With Visual Studio 2017 being released earlier this year I decided to go for my regular #NoResharper challenge. With every single major version of VS I try to use it without Resharper to find the best setup for me. In general I like the coding productivity boosts Resharper gives me but I hate the way it takes over basic VS features completely and the performance & stability drop it brings. Therefore I regularly try to find a light-weight alternative to R# by using plain VS with only a few reliable extensions.
In the past I used to use Resharper heavily – it was definitely a “must-have” with Visual Studio .NET and Visual Studio 2003. The VS 2005 came with refactorings and I was satisfied working without Resharper till VS2013 when I gave R# another try. There were so many useful productivity boosts not covered by Visual Studio itself or any other stable and light-weight extension (unbeatable T-navigation, Go to definition, Introduce and initialize a field from constructor parameter, Adjust namespaces, etc.). R# returned to my box to better support modern development techniques (IoC/DI, unit-testing, …).
With Visual Studio 2017, it’s improved T-navigation (Go to…), with the help of Roslyn-based refactorings (e.g. Roslynator) and continual updates with new productivity improvements I decided to go without Resharper and after 10 months I can confirm I’m still happy with this decision.
My current Visual Studio setup consists of:
- Visual Studio 2017 Enterprise Edition with all updates
- Roslynator Refactorings 2017 (Josef Pihrt) – Dear me, I just found it has been disabled for weeks in my VS2017. …which means the plain VS2017 with latest updates is powerful enough to cover my daily needs!!!
- Disable Mouse Wheel Zoom (Noah Richards) – for my clumsy hands :-)
- Web Compiler (Mads Kristensen) – for those occasional situations where I don’t want to rely on Gulp
- Markdown Editor (Mads Kristensen) – for comfortable editing of MD files (very good alternative to MarkdownPad Pro)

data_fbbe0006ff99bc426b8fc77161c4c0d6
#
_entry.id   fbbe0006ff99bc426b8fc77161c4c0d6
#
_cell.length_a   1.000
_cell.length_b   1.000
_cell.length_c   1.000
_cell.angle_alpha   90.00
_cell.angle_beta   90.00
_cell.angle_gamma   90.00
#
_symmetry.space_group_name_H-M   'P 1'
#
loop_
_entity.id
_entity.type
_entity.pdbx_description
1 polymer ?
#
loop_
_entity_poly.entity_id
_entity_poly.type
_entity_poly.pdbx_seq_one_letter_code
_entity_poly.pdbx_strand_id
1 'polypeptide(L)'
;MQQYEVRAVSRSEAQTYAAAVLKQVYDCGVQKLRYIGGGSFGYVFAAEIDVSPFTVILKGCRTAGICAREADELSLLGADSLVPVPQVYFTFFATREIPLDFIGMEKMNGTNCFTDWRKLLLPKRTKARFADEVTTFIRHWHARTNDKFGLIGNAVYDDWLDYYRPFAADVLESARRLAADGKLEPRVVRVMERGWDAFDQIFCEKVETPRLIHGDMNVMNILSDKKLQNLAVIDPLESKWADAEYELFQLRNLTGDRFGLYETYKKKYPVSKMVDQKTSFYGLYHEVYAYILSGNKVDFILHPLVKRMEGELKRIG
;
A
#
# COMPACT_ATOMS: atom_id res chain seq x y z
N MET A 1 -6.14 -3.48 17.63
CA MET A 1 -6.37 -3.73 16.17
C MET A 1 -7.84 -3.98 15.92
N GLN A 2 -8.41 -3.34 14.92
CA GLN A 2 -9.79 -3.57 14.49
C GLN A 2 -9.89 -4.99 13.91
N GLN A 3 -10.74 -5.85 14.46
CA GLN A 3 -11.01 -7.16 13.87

- SmartPaster2017 (martin w) – for pasting multi-line strings (non-essential)
- Add New File (Mads Kristensen) – non-essential
- Open Command Line (Mads Kristensen) – non-essential
- File Differ (Mads Kristensen) – non-essential
When I check this list of extensions it really seems I might be able to live with plain VS without any major pain! The biggest surprise for me came when I was gathering these items from VS and realized that the Roslynator extension is disabled. (I disabled it after installing the VS2017 15.3 update to test the new Refactorings, Code Generation and Quick Actions.)
UPDATE: If you miss CamelHumps, you might give the Subword Navigation extension a go.
Resharper is not about refactorings only. Yes, there are plenty of them, you will never use, but what about the other features: https://www.jetbrains.com/resharper/documentation/comparisonMatrix_R2017_1_vs2017.html
Compare price of VS profi + Resharper vs. VS Ultimate, for me VS Profi + R# is the winner. VS feature set is growing, but the same you can say about R#. It is mainly about the style of work.
Interesting. I had been using R# for a long time with VS and when the license came up for renewal I decided to go for two weeks without it to see how essential it still is. I wish I’d known about Roslynator as perhaps my test was biased. My conclusion was that it is still worth the license, but is nowhere as near essential as it was in say 2010 or 2013. Go to decompiled sources is so useful as it is often really useful to know how something has been implemented. I also think that it still does refactoring incredibly well and as I’ve been using it for so long it is second nature. I could see that there were lots of little flow things that were missing without R# and I was noticeably less productive without it. Just things like automatically adding references without you needing to think about it and scanning all available assemblies for completion, VS just doesn’t do that. And that goes double in XAML. Totally agree on the performance side, but overall I still think the license is well worth the money.